A founding member (2010) of the NYC-based new music ensemble, Contemporaneous, she is prominently featured on Innova Recordings album “Stream of Stars: Music of Dylan Mattingly.” In 2016, she formed the crossover, mold-breaking ATLYS, representing, for a time, Lincoln Center in performances on Holland America cruise lines around the world. ATLYS continues to tour the country, recently performing at the Red Rocks and Gorge Amphitheaters. Their recordings have been streamed over 6 million times on Spotify.
Tabby continues to travel the world actively seeking to play music of all styles, often with her husband, conductor and violist Ernesto Estigarribia. Highlights of the 2022 season included a solo appearance with the Orquesta Sinfonica del Congreso Nacional de Paraguay, and a world premiere of Michael Kropf’s violin concerto (written for her) with Contemporaneous in New York City.
From representing New York City’s Lincoln Center to participating in international conventions like the Human Rights Foundation’s Oslo Freedom Forum, ATLYS has performed over 1,000 concerts around the world.
Marian Lee made her New York City debut at Carnegie Hall’s Weill Recital Hall as winner of the Artists International Award and has appeared as soloist and with orchestras internationally in Austria, Belgium, Italy, France, Norway, Russia, Azerbaijan, Turkmenistan, Poland, Brazil, Byelorussia, Estonia, Hong Kong, and Thailand, as well as in Lincoln Center, the Kennedy Center’s Millenium Stage, Seattle’s Benaroya Hall, Moscow’s Tchaikovsky and Rachmaninoff Hall, and the Hermitage Winter Palace in St. Petersburg, Russia.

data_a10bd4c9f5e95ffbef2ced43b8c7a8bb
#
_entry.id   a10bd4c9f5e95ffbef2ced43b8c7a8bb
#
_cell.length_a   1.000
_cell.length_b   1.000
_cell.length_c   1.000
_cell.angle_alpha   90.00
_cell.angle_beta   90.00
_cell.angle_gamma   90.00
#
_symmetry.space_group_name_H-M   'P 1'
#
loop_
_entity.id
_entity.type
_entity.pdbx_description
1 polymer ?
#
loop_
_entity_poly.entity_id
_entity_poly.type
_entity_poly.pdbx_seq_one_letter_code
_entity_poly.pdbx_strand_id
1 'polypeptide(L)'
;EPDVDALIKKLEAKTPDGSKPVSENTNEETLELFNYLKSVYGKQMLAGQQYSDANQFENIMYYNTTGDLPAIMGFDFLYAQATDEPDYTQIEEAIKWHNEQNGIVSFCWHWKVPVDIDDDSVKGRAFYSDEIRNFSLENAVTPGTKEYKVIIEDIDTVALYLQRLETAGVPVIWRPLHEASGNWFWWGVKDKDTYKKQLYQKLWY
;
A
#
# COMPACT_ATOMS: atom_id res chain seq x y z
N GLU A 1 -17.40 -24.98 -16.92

In liaison with the U.S. State Department, Lee has received many grants in support of performances of American contemporary music abroad and is a former Fulbright and International Research and Exchange scholar. Lee previously taught at the University of Iowa and the University of Delaware before moving to Davenport, where she is a full professor in piano and serves as head of the keyboard area at St. Ambrose.
Most recently, the Iowa Music Teachers Association named her “Teacher of the Year” at their 2023 state conference.
L.A., Europe and remote lessons
This past May, Tabby played for a world premiere opera (with Contemporaneous) at Walt Disney Concert Hall in Los Angeles, over six hours long.
“It was this incredible, momentous premiere,” she said of “Stranger Love,” noting it was done with two breaks. It was only performed once, but it’s planned to be done again.
“Which I am very excited for, because it was a lot of work,” Tabby said. She had never played at the Frank Gehry-designed Disney Hall before. “It’s a gorgeous hall.”
She also went with the QC Youth Symphony Orchestra (led by her husband) on tour this June to Germany and Czech Republic, where she soloed in a concerto, “Moses in Nederland” by Michael Kropf (a work she premiered in 2022).
“It was wonderful; we had such a great time,” Tabby said. “Tours are grueling. It’s so exciting, of course. You want to get everything out of the experience, so you go, go, go all day.”
“There’s no rest, and all of us on the staff were also playing pretty much,” she said. “It was so much fun and I really think it brought the musicians closer together, which is what it’s all about. You make music better when you’re friends.”
Tabby still teaches violin to several of her QC students remotely, and in person when she’s back here.
Tickets for Saturday’s ATLYS concert are $20 general admission and $15 economy seating, available HERE, and SAU students with current valid student ID are free.
For more information, visit the ATLYS website HERE.